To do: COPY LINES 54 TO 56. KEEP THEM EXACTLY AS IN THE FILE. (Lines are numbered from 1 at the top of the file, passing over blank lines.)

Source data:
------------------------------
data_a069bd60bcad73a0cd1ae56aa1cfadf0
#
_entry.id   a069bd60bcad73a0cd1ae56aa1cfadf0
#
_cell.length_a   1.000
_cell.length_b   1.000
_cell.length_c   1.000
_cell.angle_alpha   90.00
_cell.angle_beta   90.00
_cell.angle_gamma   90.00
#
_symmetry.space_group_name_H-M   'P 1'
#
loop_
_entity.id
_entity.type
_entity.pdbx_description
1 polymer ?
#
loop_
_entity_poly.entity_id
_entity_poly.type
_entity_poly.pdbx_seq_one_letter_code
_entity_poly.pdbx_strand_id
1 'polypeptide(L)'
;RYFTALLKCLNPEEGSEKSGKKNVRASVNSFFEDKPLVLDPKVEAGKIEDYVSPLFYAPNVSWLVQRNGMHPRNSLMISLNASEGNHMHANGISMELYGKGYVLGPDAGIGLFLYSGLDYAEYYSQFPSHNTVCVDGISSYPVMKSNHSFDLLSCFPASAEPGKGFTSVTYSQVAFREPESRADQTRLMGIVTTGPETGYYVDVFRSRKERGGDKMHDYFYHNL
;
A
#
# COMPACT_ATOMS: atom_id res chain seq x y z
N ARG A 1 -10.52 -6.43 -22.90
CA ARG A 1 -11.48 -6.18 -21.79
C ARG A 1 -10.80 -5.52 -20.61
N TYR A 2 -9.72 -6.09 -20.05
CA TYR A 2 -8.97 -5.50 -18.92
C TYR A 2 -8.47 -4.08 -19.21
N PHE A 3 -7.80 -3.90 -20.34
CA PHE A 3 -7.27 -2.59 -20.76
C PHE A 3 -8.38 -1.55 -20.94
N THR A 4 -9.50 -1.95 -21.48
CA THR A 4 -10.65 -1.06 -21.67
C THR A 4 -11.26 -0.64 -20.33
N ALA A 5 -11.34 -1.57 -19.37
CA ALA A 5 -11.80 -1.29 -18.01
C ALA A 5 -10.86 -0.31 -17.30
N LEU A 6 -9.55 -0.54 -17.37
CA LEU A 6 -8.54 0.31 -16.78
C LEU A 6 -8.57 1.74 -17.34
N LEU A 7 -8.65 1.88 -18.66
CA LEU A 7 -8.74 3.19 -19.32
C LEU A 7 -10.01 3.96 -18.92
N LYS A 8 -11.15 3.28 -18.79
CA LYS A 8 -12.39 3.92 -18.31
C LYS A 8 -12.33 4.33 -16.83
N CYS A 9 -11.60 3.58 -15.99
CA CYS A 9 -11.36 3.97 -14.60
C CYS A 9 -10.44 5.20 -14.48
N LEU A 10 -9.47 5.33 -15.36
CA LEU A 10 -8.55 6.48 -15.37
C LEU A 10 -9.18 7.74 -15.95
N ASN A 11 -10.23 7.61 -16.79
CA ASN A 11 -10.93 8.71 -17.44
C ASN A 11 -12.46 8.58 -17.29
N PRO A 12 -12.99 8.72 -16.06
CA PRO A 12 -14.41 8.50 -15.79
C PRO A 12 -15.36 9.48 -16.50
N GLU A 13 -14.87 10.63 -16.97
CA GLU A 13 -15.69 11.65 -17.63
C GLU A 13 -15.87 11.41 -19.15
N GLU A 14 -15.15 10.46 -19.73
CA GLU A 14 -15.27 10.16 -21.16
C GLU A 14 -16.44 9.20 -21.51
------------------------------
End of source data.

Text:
C LYS A 8 -12.33 4.33 -16.83
N CYS A 9 -11.60 3.58 -15.99
CA CYS A 9 -11.36 3.97 -14.60